We used a high-resolution functional magnetic resonance imaging (fMRI) technique in healthy right-handed volunteers to demonstrate cortical areas displaying changes of activity significantly related to the time profile of the perceived intensity of experimental somatic pain over the course of several minutes. Twenty-four subjects (ascorbic acid group) received a subcutaneous injection of a dilute ascorbic acid solution into the dorsum of one foot, inducing prolonged burning pain (peak pain intensity on a 0-100 scale: 48 +/- 3, mean +/- SE; duration: 11.9 +/- 0.8 min). fMRI data sets were continuously acquired for similar to 20 min, beginning 5 min before and lasting 15 min after the onset of stimulation, from two sagittal planes on the medial hemispheric wall contralateral to the stimulated site, including the cingulate cortex and the putative foot representation area of the primary somatosensory cortex (SI). Neural clusters whose fMRI signal time courses were positively or negatively correlated (P < 0.0005) with the individual pain intensity curve were identified by cross-correlation statistics in all 24 volunteers. The spatial extent of the identified clusters was linearly related (P < 0.0001) to peak pain intensity. Regional analyses showed that positively correlated clusters were present in the majority of subjects in ST, cingulate, motor, and premotor cortex. Negative correlations were found predominantly in medial parietal, perigenual cingulate, and medial prefrontal regions. To test whether these neural changes were due to aspecific arousal or emotional reactions, related either to anticipation or presence of pain, fMRI experiments were performed with the same protocol in two additional groups of volunteers, subjected either to subcutaneous saline injection (saline: n = 16), inducing mild short-lasting pain (peak pain intensity 23 +/- 4; duration 2.8 +/- 0.6 min) or to nonnoxious mechanical stimulation of the skin (controls: n = 16) at the same body site. Subjects did not know in advance which stimulus would occur. The spatial extent of neural clusters whose signal time courses were positively or negatively correlated with the mean pain intensity curve of subjects injected with ascorbic acid was significantly larger (P < 0.001) in the ascorbic acid group than both saline and controls, suggesting that the observed responses were specifically related to pain intensity and duration. These findings reveal distributed cortical systems, including parietal areas as well as cingulate and frontal regions, involved in dynamic encoding of pain intensity over time, a process of great biological and clinical relevance.

Temporal and intensity coding of pain in human cortex

PORRO, Carlo Adolfo;CETTOLO, Valentina;FRANCESCATO, Maria Pia;
1998

Abstract

We used a high-resolution functional magnetic resonance imaging (fMRI) technique in healthy right-handed volunteers to demonstrate cortical areas displaying changes of activity significantly related to the time profile of the perceived intensity of experimental somatic pain over the course of several minutes. Twenty-four subjects (ascorbic acid group) received a subcutaneous injection of a dilute ascorbic acid solution into the dorsum of one foot, inducing prolonged burning pain (peak pain intensity on a 0-100 scale: 48 +/- 3, mean +/- SE; duration: 11.9 +/- 0.8 min). fMRI data sets were continuously acquired for similar to 20 min, beginning 5 min before and lasting 15 min after the onset of stimulation, from two sagittal planes on the medial hemispheric wall contralateral to the stimulated site, including the cingulate cortex and the putative foot representation area of the primary somatosensory cortex (SI). Neural clusters whose fMRI signal time courses were positively or negatively correlated (P < 0.0005) with the individual pain intensity curve were identified by cross-correlation statistics in all 24 volunteers. The spatial extent of the identified clusters was linearly related (P < 0.0001) to peak pain intensity. Regional analyses showed that positively correlated clusters were present in the majority of subjects in ST, cingulate, motor, and premotor cortex. Negative correlations were found predominantly in medial parietal, perigenual cingulate, and medial prefrontal regions. To test whether these neural changes were due to aspecific arousal or emotional reactions, related either to anticipation or presence of pain, fMRI experiments were performed with the same protocol in two additional groups of volunteers, subjected either to subcutaneous saline injection (saline: n = 16), inducing mild short-lasting pain (peak pain intensity 23 +/- 4; duration 2.8 +/- 0.6 min) or to nonnoxious mechanical stimulation of the skin (controls: n = 16) at the same body site. Subjects did not know in advance which stimulus would occur. The spatial extent of neural clusters whose signal time courses were positively or negatively correlated with the mean pain intensity curve of subjects injected with ascorbic acid was significantly larger (P < 0.001) in the ascorbic acid group than both saline and controls, suggesting that the observed responses were specifically related to pain intensity and duration. These findings reveal distributed cortical systems, including parietal areas as well as cingulate and frontal regions, involved in dynamic encoding of pain intensity over time, a process of great biological and clinical relevance.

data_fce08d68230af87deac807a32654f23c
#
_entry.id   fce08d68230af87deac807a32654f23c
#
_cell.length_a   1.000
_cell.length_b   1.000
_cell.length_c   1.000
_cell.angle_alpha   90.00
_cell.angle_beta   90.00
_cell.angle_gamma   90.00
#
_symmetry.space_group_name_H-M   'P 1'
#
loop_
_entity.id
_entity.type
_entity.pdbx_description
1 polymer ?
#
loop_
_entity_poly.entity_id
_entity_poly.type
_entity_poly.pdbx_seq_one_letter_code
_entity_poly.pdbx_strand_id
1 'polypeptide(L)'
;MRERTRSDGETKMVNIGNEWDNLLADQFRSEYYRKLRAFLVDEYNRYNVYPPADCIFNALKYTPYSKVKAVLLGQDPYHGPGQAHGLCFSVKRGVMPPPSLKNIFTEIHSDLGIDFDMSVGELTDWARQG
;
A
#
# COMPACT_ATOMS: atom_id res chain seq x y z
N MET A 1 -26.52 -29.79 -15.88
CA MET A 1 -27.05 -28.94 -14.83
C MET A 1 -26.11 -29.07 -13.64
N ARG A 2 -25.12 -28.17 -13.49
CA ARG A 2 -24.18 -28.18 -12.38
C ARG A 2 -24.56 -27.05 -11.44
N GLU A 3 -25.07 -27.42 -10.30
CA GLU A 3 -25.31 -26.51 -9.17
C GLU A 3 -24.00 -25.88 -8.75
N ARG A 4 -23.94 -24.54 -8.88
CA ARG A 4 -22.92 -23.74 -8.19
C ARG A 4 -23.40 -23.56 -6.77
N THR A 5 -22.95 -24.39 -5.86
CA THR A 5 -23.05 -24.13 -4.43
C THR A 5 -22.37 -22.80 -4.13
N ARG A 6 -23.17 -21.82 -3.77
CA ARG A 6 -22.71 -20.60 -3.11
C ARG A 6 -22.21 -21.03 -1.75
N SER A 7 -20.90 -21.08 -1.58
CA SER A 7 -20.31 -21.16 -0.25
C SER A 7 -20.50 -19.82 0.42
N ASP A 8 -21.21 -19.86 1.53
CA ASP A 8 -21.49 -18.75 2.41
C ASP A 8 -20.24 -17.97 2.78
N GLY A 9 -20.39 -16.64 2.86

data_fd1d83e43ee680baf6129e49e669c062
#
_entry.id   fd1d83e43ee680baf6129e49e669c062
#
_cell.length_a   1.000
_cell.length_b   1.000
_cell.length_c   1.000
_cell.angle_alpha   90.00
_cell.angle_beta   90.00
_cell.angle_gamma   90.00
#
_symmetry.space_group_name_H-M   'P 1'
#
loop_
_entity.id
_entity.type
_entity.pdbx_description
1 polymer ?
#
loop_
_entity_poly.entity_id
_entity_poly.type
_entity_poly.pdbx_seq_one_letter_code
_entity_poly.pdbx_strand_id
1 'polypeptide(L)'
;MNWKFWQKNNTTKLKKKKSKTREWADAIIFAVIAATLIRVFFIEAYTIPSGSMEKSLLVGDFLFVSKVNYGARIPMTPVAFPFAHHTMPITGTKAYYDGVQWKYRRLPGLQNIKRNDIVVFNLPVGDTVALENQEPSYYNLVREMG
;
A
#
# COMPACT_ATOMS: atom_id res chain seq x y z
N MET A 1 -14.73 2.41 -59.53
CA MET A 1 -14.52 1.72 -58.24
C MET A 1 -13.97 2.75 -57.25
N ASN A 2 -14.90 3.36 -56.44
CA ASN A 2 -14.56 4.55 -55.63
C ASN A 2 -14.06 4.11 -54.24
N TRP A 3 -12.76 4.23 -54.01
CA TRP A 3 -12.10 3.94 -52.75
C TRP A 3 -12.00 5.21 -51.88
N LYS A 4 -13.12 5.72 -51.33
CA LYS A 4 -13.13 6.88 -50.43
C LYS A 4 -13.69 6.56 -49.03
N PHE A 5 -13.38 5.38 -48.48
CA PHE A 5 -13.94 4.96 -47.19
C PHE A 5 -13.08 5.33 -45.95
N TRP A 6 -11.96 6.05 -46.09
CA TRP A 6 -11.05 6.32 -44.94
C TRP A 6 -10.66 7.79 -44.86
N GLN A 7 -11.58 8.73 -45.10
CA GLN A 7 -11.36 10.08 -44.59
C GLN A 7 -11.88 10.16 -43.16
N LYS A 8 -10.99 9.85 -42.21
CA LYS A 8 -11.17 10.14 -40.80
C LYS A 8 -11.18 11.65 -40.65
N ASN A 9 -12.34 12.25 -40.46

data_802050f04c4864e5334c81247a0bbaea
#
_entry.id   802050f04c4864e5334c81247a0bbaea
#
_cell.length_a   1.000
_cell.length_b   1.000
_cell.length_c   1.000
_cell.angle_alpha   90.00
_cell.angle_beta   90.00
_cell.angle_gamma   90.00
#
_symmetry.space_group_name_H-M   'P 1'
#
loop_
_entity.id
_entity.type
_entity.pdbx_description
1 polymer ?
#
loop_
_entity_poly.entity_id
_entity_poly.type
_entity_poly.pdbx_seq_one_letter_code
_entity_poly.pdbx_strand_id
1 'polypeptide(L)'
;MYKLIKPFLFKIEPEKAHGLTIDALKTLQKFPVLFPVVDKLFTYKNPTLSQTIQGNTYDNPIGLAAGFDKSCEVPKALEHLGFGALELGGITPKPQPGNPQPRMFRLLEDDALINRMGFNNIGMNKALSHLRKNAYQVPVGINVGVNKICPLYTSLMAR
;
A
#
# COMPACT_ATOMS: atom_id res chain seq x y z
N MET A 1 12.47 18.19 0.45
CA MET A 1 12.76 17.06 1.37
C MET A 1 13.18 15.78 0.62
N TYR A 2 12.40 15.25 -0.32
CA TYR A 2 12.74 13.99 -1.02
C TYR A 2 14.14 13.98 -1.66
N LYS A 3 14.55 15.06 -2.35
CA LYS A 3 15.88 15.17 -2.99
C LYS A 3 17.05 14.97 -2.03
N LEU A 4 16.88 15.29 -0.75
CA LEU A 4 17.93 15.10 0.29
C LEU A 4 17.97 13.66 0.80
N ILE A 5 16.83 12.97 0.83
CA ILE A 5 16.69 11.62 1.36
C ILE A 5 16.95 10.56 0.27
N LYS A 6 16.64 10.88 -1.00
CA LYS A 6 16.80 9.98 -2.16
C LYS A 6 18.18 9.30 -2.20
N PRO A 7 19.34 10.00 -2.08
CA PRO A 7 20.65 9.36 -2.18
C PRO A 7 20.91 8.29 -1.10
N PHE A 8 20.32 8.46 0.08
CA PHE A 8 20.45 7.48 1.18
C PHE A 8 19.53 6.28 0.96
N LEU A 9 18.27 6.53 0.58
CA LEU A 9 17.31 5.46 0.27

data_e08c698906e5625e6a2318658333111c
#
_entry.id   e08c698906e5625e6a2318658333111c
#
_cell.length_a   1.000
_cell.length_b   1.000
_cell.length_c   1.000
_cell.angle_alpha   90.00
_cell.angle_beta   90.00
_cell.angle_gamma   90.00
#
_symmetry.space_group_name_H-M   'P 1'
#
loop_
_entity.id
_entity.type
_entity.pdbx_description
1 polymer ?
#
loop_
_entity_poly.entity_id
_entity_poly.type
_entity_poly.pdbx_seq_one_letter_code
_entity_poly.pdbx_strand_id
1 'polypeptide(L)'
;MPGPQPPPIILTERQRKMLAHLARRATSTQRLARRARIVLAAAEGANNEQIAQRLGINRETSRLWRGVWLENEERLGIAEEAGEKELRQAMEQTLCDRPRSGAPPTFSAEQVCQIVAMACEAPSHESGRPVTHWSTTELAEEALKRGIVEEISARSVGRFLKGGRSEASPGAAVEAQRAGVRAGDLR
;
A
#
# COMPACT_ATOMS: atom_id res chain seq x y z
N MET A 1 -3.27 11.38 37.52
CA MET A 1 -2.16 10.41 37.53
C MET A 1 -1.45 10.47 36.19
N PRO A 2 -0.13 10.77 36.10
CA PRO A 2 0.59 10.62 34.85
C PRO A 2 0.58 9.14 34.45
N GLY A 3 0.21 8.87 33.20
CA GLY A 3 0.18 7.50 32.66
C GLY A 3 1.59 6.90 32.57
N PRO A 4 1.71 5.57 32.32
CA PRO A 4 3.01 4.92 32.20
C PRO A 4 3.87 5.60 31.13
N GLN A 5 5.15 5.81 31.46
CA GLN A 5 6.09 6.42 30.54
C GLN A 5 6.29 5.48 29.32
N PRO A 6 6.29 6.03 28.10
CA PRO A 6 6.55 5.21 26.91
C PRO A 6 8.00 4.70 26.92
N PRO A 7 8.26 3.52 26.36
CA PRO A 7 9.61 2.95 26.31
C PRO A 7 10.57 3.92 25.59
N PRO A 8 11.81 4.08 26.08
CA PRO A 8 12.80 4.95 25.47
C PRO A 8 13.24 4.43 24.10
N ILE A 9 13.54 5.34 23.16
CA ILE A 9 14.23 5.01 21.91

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Utilizza questo identificativo per citare o creare un link a questo documento: https://hdl.handle.net/11390/683443
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